Vail to host ‘Magic of Lights’ outdoor displays this season |

Vail to host ‘Magic of Lights’ outdoor displays this season

Vail Valley Foundation pitches project to Vail Town Council as a driver of early-season business

Many Magic of Lights installations are drive-through. The one for Vail will be pedestrian only at Ford Park.The display is expected to have a six-week run in December and January.
By the numbers
  • $250,000: Town of Vail contribution to the Vail Valley Foundation’s “Magic of Lights” event.
  • 6: Weeks of the display.
  • $TBD: Price for an adult ticket.
  • 500,000: Number of lights in the overall display.

The Vail Valley Foundation is working to inject some magic into the first weeks of the resort’s winter season. That magic comes from a display of up to 500,000 individual lights.

Foundation representative Dave Dressman on Tuesday described the still-developing plan to the Vail Town Council. The council agreed to put $250,000 into funding the project. The idea is for an attraction that would draw people to town, or provide another activity for those already in Vail.

“Magic of Lights” is a brand owned by Grant Reeves, who also operates Dock Dogs, one of the most popular events at the annual Mountain Games in the summer.

As planned, the Magic of Lights display will be a ticketed event, although ticket prices haven’t been finalized. A ticket buys a one-way walk through the Ford Park in and around the Betty Ford Alpine Gardens. As currently envisioned, the roughly half-mile path will begin near Manor Vail Lodge and end with participants walking toward the Ford Park parking lot and bus stop. It should take less than 30 minutes to walk through the exhibit.

The exhibit will last about six weeks from mid-December to late January. That run could be extended, depending on the exhibit’s popularity.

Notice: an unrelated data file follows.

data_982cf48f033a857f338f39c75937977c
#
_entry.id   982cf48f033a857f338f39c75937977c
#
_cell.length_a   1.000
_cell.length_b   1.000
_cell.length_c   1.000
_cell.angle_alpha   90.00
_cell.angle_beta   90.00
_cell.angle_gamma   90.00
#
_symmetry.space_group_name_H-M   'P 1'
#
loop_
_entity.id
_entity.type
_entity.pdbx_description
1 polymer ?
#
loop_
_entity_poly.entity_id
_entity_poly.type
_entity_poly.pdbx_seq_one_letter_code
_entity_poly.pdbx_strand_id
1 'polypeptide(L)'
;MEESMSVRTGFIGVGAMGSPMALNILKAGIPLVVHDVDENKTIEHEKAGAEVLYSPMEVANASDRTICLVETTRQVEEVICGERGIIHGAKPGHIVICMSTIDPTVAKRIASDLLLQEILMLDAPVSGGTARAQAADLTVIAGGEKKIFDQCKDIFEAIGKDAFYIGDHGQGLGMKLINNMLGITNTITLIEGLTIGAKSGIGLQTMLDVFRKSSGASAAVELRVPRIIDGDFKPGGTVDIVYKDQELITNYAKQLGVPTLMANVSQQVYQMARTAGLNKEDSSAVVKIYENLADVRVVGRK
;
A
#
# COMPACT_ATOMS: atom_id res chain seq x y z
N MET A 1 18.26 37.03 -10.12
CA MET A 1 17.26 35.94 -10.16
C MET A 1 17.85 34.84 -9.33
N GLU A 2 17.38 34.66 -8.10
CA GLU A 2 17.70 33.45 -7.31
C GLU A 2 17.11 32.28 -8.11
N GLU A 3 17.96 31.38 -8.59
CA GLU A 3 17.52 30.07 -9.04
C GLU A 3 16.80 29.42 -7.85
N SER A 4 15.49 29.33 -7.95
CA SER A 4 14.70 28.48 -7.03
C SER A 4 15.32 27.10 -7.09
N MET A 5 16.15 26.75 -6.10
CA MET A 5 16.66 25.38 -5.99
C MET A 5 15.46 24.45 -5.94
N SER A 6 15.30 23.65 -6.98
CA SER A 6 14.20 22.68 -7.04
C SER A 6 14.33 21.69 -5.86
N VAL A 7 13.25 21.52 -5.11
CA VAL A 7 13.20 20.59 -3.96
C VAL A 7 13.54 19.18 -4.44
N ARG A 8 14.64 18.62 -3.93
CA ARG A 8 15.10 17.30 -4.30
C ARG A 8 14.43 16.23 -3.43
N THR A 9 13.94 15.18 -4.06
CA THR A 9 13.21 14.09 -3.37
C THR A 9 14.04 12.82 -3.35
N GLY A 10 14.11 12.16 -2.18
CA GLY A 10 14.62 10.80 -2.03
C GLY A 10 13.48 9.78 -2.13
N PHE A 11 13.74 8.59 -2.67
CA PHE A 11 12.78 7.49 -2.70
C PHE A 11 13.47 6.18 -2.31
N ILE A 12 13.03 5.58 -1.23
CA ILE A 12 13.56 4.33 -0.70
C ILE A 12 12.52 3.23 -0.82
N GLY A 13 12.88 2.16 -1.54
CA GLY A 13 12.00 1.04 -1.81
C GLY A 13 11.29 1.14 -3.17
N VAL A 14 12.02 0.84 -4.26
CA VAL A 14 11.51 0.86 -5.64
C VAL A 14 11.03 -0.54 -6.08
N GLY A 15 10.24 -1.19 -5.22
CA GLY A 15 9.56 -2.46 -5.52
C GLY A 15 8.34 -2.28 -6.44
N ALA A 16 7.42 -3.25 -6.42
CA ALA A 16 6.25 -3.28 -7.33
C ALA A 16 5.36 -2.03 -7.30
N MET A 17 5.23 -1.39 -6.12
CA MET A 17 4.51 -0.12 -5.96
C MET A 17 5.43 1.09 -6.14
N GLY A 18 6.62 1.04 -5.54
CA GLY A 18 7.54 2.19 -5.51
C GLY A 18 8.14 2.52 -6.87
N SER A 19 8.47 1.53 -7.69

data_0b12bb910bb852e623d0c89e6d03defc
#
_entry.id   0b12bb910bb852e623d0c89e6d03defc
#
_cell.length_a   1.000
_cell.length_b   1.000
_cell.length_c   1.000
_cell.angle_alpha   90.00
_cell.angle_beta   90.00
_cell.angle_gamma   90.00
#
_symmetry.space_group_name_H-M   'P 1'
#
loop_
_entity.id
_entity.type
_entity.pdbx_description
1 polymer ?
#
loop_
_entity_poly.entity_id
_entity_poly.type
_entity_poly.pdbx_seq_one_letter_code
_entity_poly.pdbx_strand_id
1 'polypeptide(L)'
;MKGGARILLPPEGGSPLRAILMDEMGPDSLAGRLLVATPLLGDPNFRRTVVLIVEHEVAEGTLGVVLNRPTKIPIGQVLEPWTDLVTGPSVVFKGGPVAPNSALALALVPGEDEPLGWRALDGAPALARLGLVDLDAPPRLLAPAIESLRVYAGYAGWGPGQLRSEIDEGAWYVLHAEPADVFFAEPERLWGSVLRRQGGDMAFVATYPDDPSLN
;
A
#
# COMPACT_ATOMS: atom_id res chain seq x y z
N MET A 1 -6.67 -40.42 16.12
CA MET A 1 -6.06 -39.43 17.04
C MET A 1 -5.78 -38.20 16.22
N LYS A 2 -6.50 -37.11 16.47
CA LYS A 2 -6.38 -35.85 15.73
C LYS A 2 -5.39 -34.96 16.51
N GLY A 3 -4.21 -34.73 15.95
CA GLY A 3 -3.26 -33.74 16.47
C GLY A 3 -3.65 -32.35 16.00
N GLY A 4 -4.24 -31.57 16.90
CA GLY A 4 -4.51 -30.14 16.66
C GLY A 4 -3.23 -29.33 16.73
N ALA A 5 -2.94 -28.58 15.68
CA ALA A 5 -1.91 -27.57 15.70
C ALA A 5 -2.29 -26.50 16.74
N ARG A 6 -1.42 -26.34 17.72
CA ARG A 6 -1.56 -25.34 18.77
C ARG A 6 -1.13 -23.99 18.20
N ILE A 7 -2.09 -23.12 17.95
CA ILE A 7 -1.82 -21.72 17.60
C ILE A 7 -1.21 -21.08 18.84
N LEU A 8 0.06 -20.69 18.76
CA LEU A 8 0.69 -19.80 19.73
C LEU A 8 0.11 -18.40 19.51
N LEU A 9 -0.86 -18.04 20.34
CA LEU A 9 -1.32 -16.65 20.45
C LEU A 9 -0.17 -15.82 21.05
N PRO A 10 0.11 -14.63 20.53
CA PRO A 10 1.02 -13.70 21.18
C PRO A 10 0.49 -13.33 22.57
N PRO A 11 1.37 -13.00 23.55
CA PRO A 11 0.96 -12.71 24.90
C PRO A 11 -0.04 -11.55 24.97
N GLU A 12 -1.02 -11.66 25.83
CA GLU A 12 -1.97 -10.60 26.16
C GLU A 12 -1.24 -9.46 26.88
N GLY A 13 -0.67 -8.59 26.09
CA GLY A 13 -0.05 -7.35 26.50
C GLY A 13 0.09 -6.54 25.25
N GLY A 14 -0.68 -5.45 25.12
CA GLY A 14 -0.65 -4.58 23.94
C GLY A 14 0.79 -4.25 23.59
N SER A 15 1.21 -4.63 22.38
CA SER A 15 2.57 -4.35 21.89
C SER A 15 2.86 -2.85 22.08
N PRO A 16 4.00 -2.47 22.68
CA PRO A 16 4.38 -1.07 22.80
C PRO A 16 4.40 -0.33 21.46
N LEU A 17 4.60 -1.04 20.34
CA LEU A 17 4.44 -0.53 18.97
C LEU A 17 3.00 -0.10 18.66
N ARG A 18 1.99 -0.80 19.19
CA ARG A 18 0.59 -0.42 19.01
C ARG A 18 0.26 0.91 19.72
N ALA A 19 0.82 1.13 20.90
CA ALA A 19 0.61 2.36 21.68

Dressman said the idea for the display “has been on our radar for a couple of years.”

Perfect for social distancing

This season, the Magic of Lights display will be part of the Revely Vail early-season events.

Dressman said the display will use Reeves’ existing displays and his know-how to create an event that lends itself well to social distancing. Magic of Lights also has an existing database of visitors, Dressman added.

This season’s display will use items from Magic of Lights’ existing inventory, including a guitar-playing snowman, a “Candy Cane Lane” and a selfie area.

Dressman said that future years — a three-season run is planned — will provide time to create more Vail-specific displays.

The next years will also require less funding from the town. Dressman said the idea is that the town will be expected to contribute no more than $50,000 per season in the second and third years.

Councilmember Kim Langmaid asked about any potential harm to the sensitive plants that are in the gardens through the winter.

Sarah Franke of the foundation said no displays will be placed where either lights or visitors can harm the plants.

The council Tuesday voted to provide the funding, using money that isn’t being spent this year on Snow Days events. Councilmembers Travis Coggin and Jenn Bruno voted against the request. Coggin said he’d be more comfortable with allocating less town money to the project. Bruno said she’d prefer to act with more information than was provided in Tuesday’s presentation.

In search of events funding

The Magic of Lights exhibit is perhaps the biggest addition to Vail’s efforts to boost winter-season business.

Vail Economic Development Director Mia Vlaar said the Vail Commission on Special Events has been flooded with applications for funding to support a number of special events through the coming season. Vlaar said many of those requests are for music through the coming ski season.

The commission will review the applications at its Oct. 14 and 21 meetings, and will make decisions by the end of this month.

Vlaar added that Revely Vail — a town-wide après ski effort — will return this season. In addition, Vlaar said town officials met recently with about 30 restaurateurs, tent and heating vendors to nail down requests for outdoor dining tents for the winter.

Vlaar said between 15 and 20 restaurants will participate in the winter program. Those deals are being finalized now.

In addition, town officials are looking into four different locations for outdoor fire stations. Other areas for people to congregate are also being evaluated. Some of those warming areas may be transparent igloo strutures.

“We’re trying to get those ordered before everyone else (orders),” Vlaar said.

Vail Daily Business Editor Scott Miller can be reached at

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